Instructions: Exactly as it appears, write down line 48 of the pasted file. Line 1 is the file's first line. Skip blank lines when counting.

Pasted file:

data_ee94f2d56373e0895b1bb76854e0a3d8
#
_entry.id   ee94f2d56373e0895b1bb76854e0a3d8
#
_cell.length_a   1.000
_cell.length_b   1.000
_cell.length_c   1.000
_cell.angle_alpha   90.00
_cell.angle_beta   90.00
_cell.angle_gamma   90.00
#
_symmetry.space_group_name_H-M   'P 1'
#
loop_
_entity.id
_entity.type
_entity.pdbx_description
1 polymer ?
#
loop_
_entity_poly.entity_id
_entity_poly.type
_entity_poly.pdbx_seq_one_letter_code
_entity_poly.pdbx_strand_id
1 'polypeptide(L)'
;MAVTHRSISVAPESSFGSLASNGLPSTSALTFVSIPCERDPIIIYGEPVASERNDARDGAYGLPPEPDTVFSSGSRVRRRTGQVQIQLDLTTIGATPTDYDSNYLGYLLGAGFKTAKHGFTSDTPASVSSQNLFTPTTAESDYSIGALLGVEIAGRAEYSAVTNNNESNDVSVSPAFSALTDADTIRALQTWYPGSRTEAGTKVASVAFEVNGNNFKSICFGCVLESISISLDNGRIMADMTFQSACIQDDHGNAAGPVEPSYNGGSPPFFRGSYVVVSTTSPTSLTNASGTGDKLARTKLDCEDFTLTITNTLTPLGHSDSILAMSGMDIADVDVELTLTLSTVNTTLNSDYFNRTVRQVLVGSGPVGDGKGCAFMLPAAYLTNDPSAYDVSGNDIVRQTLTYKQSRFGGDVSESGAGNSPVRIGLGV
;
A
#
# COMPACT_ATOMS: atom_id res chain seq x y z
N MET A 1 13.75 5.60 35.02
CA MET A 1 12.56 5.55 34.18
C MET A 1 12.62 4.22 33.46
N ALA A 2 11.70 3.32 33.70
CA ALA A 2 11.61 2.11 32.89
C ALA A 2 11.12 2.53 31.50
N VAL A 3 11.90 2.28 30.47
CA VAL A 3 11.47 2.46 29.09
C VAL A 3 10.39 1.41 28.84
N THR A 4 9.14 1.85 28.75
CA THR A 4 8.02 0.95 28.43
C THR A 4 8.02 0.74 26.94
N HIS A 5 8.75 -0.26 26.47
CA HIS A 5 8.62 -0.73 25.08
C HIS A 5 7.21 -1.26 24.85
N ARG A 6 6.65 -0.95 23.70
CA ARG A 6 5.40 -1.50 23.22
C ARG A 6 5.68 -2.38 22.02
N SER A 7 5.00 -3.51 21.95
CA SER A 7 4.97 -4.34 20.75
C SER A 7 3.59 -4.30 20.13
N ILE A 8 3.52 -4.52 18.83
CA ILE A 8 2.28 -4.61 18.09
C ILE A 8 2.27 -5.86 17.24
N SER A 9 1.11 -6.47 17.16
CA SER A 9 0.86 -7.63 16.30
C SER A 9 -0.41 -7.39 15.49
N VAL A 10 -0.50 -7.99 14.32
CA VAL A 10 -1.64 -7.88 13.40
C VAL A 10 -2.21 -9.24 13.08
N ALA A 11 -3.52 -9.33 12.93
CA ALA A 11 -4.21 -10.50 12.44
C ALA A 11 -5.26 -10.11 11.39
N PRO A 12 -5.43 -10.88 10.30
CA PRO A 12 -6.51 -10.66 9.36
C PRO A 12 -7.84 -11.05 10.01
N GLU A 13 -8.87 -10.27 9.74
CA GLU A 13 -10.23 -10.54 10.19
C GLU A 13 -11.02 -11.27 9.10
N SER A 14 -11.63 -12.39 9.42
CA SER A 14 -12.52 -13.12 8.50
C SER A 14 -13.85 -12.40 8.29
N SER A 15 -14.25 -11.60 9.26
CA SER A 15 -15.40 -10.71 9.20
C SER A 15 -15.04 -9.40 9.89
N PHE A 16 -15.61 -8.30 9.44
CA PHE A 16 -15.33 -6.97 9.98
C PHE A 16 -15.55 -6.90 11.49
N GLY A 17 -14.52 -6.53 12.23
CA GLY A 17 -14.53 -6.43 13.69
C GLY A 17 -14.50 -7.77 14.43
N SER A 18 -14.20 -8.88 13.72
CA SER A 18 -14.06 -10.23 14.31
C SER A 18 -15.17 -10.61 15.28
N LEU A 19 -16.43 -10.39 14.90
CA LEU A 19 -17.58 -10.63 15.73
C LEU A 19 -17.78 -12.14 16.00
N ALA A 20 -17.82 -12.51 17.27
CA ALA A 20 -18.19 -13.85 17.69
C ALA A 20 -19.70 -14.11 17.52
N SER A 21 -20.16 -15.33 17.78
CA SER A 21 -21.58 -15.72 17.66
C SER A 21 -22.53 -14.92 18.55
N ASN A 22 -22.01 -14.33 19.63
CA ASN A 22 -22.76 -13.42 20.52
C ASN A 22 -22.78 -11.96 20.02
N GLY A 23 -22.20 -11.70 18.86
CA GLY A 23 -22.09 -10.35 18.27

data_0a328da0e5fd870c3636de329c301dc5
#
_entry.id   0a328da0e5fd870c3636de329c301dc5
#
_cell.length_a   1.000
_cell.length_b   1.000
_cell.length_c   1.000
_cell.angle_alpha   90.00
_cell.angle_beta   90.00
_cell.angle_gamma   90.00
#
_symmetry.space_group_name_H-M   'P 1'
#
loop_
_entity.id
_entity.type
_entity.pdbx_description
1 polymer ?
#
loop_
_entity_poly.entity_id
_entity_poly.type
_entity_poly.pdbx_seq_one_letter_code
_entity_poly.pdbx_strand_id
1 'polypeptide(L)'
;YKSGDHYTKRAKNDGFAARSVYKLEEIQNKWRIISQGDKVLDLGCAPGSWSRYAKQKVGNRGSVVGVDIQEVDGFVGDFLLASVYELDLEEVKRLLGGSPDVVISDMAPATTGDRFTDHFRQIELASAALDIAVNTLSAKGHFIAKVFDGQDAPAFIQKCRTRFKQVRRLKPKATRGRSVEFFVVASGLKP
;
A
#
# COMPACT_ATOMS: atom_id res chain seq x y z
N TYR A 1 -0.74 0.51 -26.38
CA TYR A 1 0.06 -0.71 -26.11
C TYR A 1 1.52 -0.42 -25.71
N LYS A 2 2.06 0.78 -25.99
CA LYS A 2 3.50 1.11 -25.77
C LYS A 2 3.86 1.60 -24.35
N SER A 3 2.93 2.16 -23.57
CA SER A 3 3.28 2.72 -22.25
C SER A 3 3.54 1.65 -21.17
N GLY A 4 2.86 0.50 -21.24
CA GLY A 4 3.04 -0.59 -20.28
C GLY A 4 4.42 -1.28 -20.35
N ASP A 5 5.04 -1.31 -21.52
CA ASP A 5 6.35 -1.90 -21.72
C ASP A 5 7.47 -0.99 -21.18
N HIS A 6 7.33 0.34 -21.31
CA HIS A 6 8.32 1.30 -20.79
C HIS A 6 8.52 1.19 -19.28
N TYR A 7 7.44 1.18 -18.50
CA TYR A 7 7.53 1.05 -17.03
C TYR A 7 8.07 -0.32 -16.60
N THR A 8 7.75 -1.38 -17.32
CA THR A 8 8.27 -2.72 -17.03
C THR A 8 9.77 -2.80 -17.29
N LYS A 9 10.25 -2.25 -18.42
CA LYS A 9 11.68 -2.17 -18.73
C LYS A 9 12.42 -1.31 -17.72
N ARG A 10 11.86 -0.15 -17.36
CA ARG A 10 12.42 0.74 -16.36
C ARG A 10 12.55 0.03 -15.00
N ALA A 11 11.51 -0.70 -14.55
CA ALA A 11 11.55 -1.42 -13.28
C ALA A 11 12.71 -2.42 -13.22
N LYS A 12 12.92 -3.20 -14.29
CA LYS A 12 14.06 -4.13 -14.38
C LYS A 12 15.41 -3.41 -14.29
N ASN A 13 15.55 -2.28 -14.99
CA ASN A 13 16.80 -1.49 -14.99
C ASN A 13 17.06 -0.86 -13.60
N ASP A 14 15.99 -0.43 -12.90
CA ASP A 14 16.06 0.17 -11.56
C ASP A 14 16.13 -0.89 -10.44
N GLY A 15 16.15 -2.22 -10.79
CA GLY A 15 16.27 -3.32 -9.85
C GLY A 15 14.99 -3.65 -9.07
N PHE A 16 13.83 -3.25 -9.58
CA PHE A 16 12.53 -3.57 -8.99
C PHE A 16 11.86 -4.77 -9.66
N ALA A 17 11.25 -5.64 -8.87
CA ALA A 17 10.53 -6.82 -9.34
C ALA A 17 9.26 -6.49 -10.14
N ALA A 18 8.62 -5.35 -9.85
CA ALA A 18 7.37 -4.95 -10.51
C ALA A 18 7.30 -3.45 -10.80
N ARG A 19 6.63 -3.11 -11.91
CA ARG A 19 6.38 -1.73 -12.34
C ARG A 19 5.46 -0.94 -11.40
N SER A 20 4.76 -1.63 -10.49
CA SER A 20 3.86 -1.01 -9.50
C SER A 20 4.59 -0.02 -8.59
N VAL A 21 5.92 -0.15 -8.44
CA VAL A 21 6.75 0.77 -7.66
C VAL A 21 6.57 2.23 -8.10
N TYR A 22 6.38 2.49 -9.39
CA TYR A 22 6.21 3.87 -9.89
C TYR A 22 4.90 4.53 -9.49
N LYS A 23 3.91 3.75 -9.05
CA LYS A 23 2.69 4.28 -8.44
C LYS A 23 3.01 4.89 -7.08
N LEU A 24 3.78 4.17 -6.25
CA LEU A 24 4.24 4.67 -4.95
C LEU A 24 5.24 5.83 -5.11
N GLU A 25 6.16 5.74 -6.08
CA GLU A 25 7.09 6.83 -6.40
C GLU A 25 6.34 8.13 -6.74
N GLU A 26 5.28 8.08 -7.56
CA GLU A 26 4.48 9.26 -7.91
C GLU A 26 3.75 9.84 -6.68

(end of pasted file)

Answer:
C ARG A 6 5.68 -2.38 22.02